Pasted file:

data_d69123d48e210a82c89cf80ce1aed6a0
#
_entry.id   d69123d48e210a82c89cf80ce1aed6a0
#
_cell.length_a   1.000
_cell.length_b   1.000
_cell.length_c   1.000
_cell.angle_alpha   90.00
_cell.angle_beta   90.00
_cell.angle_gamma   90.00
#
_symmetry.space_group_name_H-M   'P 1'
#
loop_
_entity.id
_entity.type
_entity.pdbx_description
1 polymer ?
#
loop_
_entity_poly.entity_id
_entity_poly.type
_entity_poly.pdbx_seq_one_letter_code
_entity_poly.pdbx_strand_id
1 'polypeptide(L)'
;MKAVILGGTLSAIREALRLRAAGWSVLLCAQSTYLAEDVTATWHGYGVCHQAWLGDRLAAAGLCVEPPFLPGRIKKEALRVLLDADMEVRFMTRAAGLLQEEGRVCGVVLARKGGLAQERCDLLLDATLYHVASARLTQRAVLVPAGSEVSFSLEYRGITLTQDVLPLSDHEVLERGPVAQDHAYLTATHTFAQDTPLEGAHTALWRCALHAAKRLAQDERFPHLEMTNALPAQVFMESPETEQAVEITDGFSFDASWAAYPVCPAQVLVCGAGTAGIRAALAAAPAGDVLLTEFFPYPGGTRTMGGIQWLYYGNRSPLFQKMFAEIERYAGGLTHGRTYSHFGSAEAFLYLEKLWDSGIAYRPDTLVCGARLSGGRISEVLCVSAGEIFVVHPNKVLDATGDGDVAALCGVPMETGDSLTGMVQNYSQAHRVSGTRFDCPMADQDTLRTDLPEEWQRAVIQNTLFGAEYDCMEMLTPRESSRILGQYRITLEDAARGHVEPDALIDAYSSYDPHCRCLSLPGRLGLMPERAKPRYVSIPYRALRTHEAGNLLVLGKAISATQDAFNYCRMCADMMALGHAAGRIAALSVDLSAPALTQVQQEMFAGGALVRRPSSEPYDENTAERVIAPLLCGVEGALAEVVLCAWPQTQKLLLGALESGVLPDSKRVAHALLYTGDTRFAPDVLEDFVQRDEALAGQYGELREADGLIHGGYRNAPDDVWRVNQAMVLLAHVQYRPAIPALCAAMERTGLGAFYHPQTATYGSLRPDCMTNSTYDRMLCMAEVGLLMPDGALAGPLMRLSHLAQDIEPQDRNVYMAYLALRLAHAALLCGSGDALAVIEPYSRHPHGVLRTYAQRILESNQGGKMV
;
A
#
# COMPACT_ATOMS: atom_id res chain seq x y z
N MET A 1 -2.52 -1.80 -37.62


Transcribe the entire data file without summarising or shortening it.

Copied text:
data_d69123d48e210a82c89cf80ce1aed6a0
#
_entry.id   d69123d48e210a82c89cf80ce1aed6a0
#
_cell.length_a   1.000
_cell.length_b   1.000
_cell.length_c   1.000
_cell.angle_alpha   90.00
_cell.angle_beta   90.00
_cell.angle_gamma   90.00
#
_symmetry.space_group_name_H-M   'P 1'
#
loop_
_entity.id
_entity.type
_entity.pdbx_description
1 polymer ?
#
loop_
_entity_poly.entity_id
_entity_poly.type
_entity_poly.pdbx_seq_one_letter_code
_entity_poly.pdbx_strand_id
1 'polypeptide(L)'
;MKAVILGGTLSAIREALRLRAAGWSVLLCAQSTYLAEDVTATWHGYGVCHQAWLGDRLAAAGLCVEPPFLPGRIKKEALRVLLDADMEVRFMTRAAGLLQEEGRVCGVVLARKGGLAQERCDLLLDATLYHVASARLTQRAVLVPAGSEVSFSLEYRGITLTQDVLPLSDHEVLERGPVAQDHAYLTATHTFAQDTPLEGAHTALWRCALHAAKRLAQDERFPHLEMTNALPAQVFMESPETEQAVEITDGFSFDASWAAYPVCPAQVLVCGAGTAGIRAALAAAPAGDVLLTEFFPYPGGTRTMGGIQWLYYGNRSPLFQKMFAEIERYAGGLTHGRTYSHFGSAEAFLYLEKLWDSGIAYRPDTLVCGARLSGGRISEVLCVSAGEIFVVHPNKVLDATGDGDVAALCGVPMETGDSLTGMVQNYSQAHRVSGTRFDCPMADQDTLRTDLPEEWQRAVIQNTLFGAEYDCMEMLTPRESSRILGQYRITLEDAARGHVEPDALIDAYSSYDPHCRCLSLPGRLGLMPERAKPRYVSIPYRALRTHEAGNLLVLGKAISATQDAFNYCRMCADMMALGHAAGRIAALSVDLSAPALTQVQQEMFAGGALVRRPSSEPYDENTAERVIAPLLCGVEGALAEVVLCAWPQTQKLLLGALESGVLPDSKRVAHALLYTGDTRFAPDVLEDFVQRDEALAGQYGELREADGLIHGGYRNAPDDVWRVNQAMVLLAHVQYRPAIPALCAAMERTGLGAFYHPQTATYGSLRPDCMTNSTYDRMLCMAEVGLLMPDGALAGPLMRLSHLAQDIEPQDRNVYMAYLALRLAHAALLCGSGDALAVIEPYSRHPHGVLRTYAQRILESNQGGKMV
;
A
#
# COMPACT_ATOMS: atom_id res chain seq x y z
N MET A 1 -2.52 -1.80 -37.62